Head Chef Cristina Trinh of Sara's Bistro honors the traditions of New Orleans with her menu of seasonal and local products, but not in the way one might think. While the menu does include staples, such as crab salads and pork chops with praline pecan sauce, the chef gets a kick out of throwing in a few twists—dishes like coconut curry tofu with homemade tofu, braised curry-spiced lamb shanks "Osso Bucco", or crawfish spring rolls with sweet chili oyster sauce. It’s this inventiveness that defines Sara’s Bistro, which seeks to honor not only New Orleans’ Creole heritage but also its history as a port city for international travelers and their travel sporks.
Bayleaf Indian Cuisine's menu marries traditional dishes from both North and South India to populate gleaming, white tablecloths with plates of marinated lamb and seafood, each sizzling from the tandoor and slathered in spices such as ginger, cinnamon, and nutmeg. After clinking glasses of wine or imported beer, patrons sop up sauces spuming from curry dishes with morsels of warm naan before crowning the overseas adventure with crisp, honey-laden bites from gulab jamun dumplings. Meanwhile, groups can commandeer the executive room to furnish dinner celebrations for parties of 50 or boring musical-chair games for parties of one.
Serving fine Indian cuisine to the people of Shreveport, LA. We offer a relaxed informal atmosphere where you can sit and enjoy the best that India has to offer. We can prepare all our food to suit your taste whether it be mild, medium or spicy, and we have no fewer than 19 entrees that are suitable for vegetarians.
From the tandoor oven to the spices, the chefs of New India Restaurant celebrate the culinary traditions of India. They recreate Southern India?s lemon-flavored basmati rice and tuck homemade cheese and cilantro into bread. Lentils simmer in a cream and tomato sauce while a yogurt and cashew sauce coats pieces of chicken. Pieces of lamb soak in a special sauce before being skewered and cooked in a clay oven. Lunch buffets offer the chance to try a variety of dishes, while dinnertime is perfect for those who know exactly what they want in life.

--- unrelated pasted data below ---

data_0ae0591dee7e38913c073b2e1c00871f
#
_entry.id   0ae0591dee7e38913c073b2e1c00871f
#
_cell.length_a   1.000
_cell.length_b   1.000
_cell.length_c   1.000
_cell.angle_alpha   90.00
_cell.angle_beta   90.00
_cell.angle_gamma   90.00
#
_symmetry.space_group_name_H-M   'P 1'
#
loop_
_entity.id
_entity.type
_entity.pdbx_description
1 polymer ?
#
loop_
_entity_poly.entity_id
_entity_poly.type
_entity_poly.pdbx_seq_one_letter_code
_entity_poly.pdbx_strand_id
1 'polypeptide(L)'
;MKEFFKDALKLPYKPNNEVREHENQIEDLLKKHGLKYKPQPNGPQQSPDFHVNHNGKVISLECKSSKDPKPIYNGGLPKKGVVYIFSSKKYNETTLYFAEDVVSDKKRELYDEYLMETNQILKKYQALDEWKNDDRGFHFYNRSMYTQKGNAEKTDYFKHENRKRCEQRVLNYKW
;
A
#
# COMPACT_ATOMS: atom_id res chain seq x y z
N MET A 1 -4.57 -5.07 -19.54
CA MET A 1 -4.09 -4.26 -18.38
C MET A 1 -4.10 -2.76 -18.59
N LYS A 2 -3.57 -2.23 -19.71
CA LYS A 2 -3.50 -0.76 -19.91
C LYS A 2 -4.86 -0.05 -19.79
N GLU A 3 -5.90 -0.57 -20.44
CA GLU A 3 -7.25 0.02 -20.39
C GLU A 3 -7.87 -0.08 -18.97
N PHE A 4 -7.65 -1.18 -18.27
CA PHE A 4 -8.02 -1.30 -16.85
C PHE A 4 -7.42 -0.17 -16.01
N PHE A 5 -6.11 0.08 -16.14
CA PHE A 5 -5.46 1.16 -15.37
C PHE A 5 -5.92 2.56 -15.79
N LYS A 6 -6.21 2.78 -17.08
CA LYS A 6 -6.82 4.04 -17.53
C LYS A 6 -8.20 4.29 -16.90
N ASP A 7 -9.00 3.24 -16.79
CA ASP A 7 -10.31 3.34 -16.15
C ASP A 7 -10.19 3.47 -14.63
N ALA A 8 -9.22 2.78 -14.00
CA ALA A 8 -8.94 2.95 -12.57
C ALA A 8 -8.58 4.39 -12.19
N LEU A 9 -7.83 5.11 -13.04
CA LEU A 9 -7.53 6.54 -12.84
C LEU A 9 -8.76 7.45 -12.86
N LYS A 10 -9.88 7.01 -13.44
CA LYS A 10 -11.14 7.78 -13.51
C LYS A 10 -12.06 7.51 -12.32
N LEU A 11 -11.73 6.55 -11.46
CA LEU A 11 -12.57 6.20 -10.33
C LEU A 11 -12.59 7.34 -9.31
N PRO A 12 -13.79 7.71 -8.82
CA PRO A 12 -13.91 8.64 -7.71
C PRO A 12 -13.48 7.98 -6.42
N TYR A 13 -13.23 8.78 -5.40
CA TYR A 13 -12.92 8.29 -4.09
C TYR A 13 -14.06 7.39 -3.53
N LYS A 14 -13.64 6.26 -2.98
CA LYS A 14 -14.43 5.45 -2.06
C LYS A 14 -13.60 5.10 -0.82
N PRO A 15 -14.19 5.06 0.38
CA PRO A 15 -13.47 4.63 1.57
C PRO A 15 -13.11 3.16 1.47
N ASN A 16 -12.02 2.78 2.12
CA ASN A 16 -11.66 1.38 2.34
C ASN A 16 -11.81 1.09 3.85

Worlds End Cafe’s chef Jessie W. Craig combines local ingredients with global culinary traditions to create an eclectic menu of contemporary pub fare. The curry chicken wrap encases yellow and red peppers, chicken tenders, and curry mayonnaise in a flour tortilla ($6.99), while the southwestern salad bears a mélange of black beans, fried tortilla chips, and jalapenos ($6.99). Like a Choose Your Own Adventure tax return, the Catfish Your Way lets diners determine their own happy endings by opting to fry, broil, or sauté a duo of fillets ($8.99). Meanwhile, the all-beef Worlds End hot dog ($4.99) can arrive naked or clothed in diners' choice of dressings. Stationed amid décor paying homage to English pubs and works of literature, visitors can show off their literary knowledge or stage Pride and Prejudice adaptations with an all-condiment cast.
Crisp green cucumbers, creamy hummus, and splashes of bright red paprika LaShish Greek & Lebanese Restaurant’s colorful displays of falafel and lamb. Each dish is carefully prepared by experienced chefs, from Lebanese labneh yogurt dip seasoned with mint and olive oil to mousaka made with layers of potato, eggplant, and ground beef. The chefs also take a traditional approach in the kitchen by marinating gyros and shawarma meats with authentic Mediterranean spices and spearing lamb and kafta kebabs with Orion’s arrows.